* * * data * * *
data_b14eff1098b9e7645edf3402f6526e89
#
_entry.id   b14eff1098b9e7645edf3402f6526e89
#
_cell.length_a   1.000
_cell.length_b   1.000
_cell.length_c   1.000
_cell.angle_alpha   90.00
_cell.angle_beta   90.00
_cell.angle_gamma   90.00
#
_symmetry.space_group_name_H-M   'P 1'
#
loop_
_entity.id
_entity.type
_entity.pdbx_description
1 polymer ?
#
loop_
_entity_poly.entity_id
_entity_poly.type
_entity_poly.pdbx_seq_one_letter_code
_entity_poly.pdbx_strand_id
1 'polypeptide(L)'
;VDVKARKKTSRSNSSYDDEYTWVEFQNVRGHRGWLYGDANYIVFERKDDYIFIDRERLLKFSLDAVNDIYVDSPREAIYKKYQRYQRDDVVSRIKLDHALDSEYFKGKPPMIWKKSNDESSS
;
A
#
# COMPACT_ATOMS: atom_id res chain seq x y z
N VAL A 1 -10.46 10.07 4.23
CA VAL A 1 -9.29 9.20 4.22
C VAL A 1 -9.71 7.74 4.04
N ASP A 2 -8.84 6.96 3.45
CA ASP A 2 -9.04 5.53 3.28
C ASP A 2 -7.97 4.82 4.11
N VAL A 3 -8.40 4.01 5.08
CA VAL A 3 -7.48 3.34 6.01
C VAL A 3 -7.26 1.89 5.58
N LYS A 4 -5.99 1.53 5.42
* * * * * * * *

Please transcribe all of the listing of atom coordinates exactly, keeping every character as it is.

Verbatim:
data_b14eff1098b9e7645edf3402f6526e89
#
_entry.id   b14eff1098b9e7645edf3402f6526e89
#
_cell.length_a   1.000
_cell.length_b   1.000
_cell.length_c   1.000
_cell.angle_alpha   90.00
_cell.angle_beta   90.00
_cell.angle_gamma   90.00
#
_symmetry.space_group_name_H-M   'P 1'
#
loop_
_entity.id
_entity.type
_entity.pdbx_description
1 polymer ?
#
loop_
_entity_poly.entity_id
_entity_poly.type
_entity_poly.pdbx_seq_one_letter_code
_entity_poly.pdbx_strand_id
1 'polypeptide(L)'
;VDVKARKKTSRSNSSYDDEYTWVEFQNVRGHRGWLYGDANYIVFERKDDYIFIDRERLLKFSLDAVNDIYVDSPREAIYKKYQRYQRDDVVSRIKLDHALDSEYFKGKPPMIWKKSNDESSS
;
A
#
# COMPACT_ATOMS: atom_id res chain seq x y z
N VAL A 1 -10.46 10.07 4.23
CA VAL A 1 -9.29 9.20 4.22
C VAL A 1 -9.71 7.74 4.04
N ASP A 2 -8.84 6.96 3.45
CA ASP A 2 -9.04 5.53 3.28
C ASP A 2 -7.97 4.82 4.11
N VAL A 3 -8.40 4.01 5.08
CA VAL A 3 -7.48 3.34 6.01
C VAL A 3 -7.26 1.89 5.58
N LYS A 4 -5.99 1.53 5.42